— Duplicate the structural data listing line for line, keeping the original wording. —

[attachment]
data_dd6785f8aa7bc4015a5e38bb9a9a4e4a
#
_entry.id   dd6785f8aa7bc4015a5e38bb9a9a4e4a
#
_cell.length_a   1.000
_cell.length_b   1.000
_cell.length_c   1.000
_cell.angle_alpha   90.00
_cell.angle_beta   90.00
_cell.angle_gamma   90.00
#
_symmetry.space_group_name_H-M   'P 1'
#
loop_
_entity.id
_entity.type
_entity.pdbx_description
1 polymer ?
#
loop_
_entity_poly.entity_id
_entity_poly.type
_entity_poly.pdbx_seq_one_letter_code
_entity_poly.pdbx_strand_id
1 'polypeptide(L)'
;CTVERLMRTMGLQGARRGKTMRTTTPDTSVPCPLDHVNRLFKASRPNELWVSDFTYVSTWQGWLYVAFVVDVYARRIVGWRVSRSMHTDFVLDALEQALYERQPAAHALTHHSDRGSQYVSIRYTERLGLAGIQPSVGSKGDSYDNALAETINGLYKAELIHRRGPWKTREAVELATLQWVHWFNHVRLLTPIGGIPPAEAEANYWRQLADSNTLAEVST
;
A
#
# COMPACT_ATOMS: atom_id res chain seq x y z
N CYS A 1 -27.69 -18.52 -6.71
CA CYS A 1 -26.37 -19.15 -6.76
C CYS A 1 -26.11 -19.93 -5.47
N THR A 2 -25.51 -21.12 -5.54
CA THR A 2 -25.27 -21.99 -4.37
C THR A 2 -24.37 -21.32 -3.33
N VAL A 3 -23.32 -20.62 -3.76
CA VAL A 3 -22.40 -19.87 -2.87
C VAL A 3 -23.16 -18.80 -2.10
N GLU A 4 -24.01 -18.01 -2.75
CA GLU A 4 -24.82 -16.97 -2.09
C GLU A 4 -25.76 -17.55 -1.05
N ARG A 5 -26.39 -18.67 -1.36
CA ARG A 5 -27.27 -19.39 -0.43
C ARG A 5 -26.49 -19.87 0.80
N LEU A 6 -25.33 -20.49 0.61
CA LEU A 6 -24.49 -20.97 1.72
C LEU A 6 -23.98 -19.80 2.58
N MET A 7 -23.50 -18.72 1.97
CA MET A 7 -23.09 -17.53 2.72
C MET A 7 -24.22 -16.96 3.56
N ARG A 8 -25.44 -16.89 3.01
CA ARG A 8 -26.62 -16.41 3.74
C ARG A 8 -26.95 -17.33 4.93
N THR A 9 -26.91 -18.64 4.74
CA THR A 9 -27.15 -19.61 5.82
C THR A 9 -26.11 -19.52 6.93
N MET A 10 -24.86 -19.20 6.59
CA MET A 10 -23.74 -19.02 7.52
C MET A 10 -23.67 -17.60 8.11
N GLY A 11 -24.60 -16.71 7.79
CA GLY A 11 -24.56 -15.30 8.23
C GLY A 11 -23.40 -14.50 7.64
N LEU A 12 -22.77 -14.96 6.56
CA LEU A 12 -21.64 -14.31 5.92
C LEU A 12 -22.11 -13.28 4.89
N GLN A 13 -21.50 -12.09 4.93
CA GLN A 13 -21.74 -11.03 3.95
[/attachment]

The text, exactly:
data_dd6785f8aa7bc4015a5e38bb9a9a4e4a
#
_entry.id   dd6785f8aa7bc4015a5e38bb9a9a4e4a
#
_cell.length_a   1.000
_cell.length_b   1.000
_cell.length_c   1.000
_cell.angle_alpha   90.00
_cell.angle_beta   90.00
_cell.angle_gamma   90.00
#
_symmetry.space_group_name_H-M   'P 1'
#
loop_
_entity.id
_entity.type
_entity.pdbx_description
1 polymer ?
#
loop_
_entity_poly.entity_id
_entity_poly.type
_entity_poly.pdbx_seq_one_letter_code
_entity_poly.pdbx_strand_id
1 'polypeptide(L)'
;CTVERLMRTMGLQGARRGKTMRTTTPDTSVPCPLDHVNRLFKASRPNELWVSDFTYVSTWQGWLYVAFVVDVYARRIVGWRVSRSMHTDFVLDALEQALYERQPAAHALTHHSDRGSQYVSIRYTERLGLAGIQPSVGSKGDSYDNALAETINGLYKAELIHRRGPWKTREAVELATLQWVHWFNHVRLLTPIGGIPPAEAEANYWRQLADSNTLAEVST
;
A
#
# COMPACT_ATOMS: atom_id res chain seq x y z
N CYS A 1 -27.69 -18.52 -6.71
CA CYS A 1 -26.37 -19.15 -6.76
C CYS A 1 -26.11 -19.93 -5.47
N THR A 2 -25.51 -21.12 -5.54
CA THR A 2 -25.27 -21.99 -4.37
C THR A 2 -24.37 -21.32 -3.33
N VAL A 3 -23.32 -20.62 -3.76
CA VAL A 3 -22.40 -19.87 -2.87
C VAL A 3 -23.16 -18.80 -2.10
N GLU A 4 -24.01 -18.01 -2.75
CA GLU A 4 -24.82 -16.97 -2.09
C GLU A 4 -25.76 -17.55 -1.05
N ARG A 5 -26.39 -18.67 -1.36
CA ARG A 5 -27.27 -19.39 -0.43
C ARG A 5 -26.49 -19.87 0.80
N LEU A 6 -25.33 -20.49 0.61
CA LEU A 6 -24.49 -20.97 1.72
C LEU A 6 -23.98 -19.80 2.58
N MET A 7 -23.50 -18.72 1.97
CA MET A 7 -23.09 -17.53 2.72
C MET A 7 -24.22 -16.96 3.56
N ARG A 8 -25.44 -16.89 3.01
CA ARG A 8 -26.62 -16.41 3.74
C ARG A 8 -26.95 -17.33 4.93
N THR A 9 -26.91 -18.64 4.74
CA THR A 9 -27.15 -19.61 5.82
C THR A 9 -26.11 -19.52 6.93
N MET A 10 -24.86 -19.20 6.59
CA MET A 10 -23.74 -19.02 7.52
C MET A 10 -23.67 -17.60 8.11
N GLY A 11 -24.60 -16.71 7.79
CA GLY A 11 -24.56 -15.30 8.23
C GLY A 11 -23.40 -14.50 7.64
N LEU A 12 -22.77 -14.96 6.56
CA LEU A 12 -21.64 -14.31 5.92
C LEU A 12 -22.11 -13.28 4.89
N GLN A 13 -21.50 -12.09 4.93
CA GLN A 13 -21.74 -11.03 3.95